This seemingly simple book works on multiple levels.  My girls loved watching the houses change and spent a lot of time discussing which house they would like to live in and why.  I can see older children understanding the houses as a metaphor for their own self expression. I am excited to use this book in my classroom this year!


I borrowed this book from our local library, but have purchased a copy to have in my classroom.

The Night Walk

Further on, we found a clearing. ‘Let’s lie down,’ said Mama. We gasped at the vast glittering sky. Grass scratched our backs. We stayed until Papa said, ‘Let’s push on. We need to keep walking, so we get there on time.'”

The Night Walk, by French author Marie Dorleans, translated by Polly Lawson, published by Floris Books, is the story of a family with two children who are woken up one night to have a nighttime adventure. The sights, sounds, and smells they encounter are described as they travel through the village, countryside, forest, and up a mountain to reach their surprise destination. My 4 1/2 year old squealed with delight when she realized they were going up the mountain so they could view the sunrise.

The blue, black, white, and occasionally yellow illustrations really set the mood for this nighttime adventure story. It is a wonderful bedtime read. My older daughter loved realizing that kids in France (because the author is from France), may have the same nighttime adventures as she does. On late fall/winter/and early spring evenings my husband often takes our girls on flashlight walks (as they call them) while I cook dinner. Each girl gets a flashlight and they walk around our neighborhood in the dark, shining their lights on whatever they see. These walks are of course much more fun than regular walks during the day. The love them, just like the kids in this book loved their nighttime adventure.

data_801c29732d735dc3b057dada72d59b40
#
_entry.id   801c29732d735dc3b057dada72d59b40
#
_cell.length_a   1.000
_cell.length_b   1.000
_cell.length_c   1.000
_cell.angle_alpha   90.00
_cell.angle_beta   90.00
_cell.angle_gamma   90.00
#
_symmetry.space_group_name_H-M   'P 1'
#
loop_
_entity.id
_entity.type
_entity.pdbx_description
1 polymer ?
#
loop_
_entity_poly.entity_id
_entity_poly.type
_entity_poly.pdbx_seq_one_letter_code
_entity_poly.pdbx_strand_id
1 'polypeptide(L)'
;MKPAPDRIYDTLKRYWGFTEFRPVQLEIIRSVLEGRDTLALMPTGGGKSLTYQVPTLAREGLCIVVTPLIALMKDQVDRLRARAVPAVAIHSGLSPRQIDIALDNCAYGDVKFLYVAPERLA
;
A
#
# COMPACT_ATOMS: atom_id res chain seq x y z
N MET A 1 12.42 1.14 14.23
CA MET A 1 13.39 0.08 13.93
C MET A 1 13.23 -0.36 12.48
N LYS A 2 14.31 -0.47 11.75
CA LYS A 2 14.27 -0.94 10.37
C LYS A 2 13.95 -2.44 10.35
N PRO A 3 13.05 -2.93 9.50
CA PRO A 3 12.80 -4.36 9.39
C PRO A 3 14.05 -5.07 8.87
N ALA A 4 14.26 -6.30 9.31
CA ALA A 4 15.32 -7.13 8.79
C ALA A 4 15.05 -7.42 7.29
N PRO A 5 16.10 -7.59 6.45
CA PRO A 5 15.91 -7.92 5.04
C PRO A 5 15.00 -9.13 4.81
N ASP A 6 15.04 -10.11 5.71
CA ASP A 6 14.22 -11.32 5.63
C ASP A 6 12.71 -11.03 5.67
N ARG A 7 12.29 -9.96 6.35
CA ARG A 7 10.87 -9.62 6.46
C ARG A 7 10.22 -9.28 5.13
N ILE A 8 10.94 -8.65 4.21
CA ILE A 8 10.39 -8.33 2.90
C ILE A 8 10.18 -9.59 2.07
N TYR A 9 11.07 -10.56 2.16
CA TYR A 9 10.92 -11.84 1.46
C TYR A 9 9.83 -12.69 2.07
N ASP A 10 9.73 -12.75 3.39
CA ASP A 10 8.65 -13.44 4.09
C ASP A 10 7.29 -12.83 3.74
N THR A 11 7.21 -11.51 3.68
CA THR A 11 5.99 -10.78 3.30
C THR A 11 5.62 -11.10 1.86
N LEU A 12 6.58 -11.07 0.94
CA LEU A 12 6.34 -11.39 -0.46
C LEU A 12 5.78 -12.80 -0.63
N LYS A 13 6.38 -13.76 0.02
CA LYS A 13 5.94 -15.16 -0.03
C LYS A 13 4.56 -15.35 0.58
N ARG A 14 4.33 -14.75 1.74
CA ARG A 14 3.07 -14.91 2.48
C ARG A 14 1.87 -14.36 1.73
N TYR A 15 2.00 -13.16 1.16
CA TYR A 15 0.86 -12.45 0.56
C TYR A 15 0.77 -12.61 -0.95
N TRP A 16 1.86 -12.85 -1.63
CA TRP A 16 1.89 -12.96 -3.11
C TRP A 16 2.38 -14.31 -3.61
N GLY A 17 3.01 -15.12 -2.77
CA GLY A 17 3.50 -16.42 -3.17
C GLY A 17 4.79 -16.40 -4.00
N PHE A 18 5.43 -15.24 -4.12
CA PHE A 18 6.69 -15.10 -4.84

This book was sent to me for review by Floris Books and Publisher Spotlight. All opinions are my own. I only share books I read and reread with my own children.

The Cat Who Walked Across France

“A hand reached under the cat’s chin and scratched. The cat began to purr. He closed his eyes. He was reminded of the hands of the old woman stroking his back.”

The Cat Who Walked Across France, by American born Kate Banks, who now lives in France, and German born Georg Hallensleben who now lives in Paris, published by Frances Foster Books, is the story of a cat who was once loved by an old woman who has since passed away. When he is relocated with the old woman’s belongings to the city, and forgotten about, he begins wandering around France, only to find new love right back where he had once been so happy.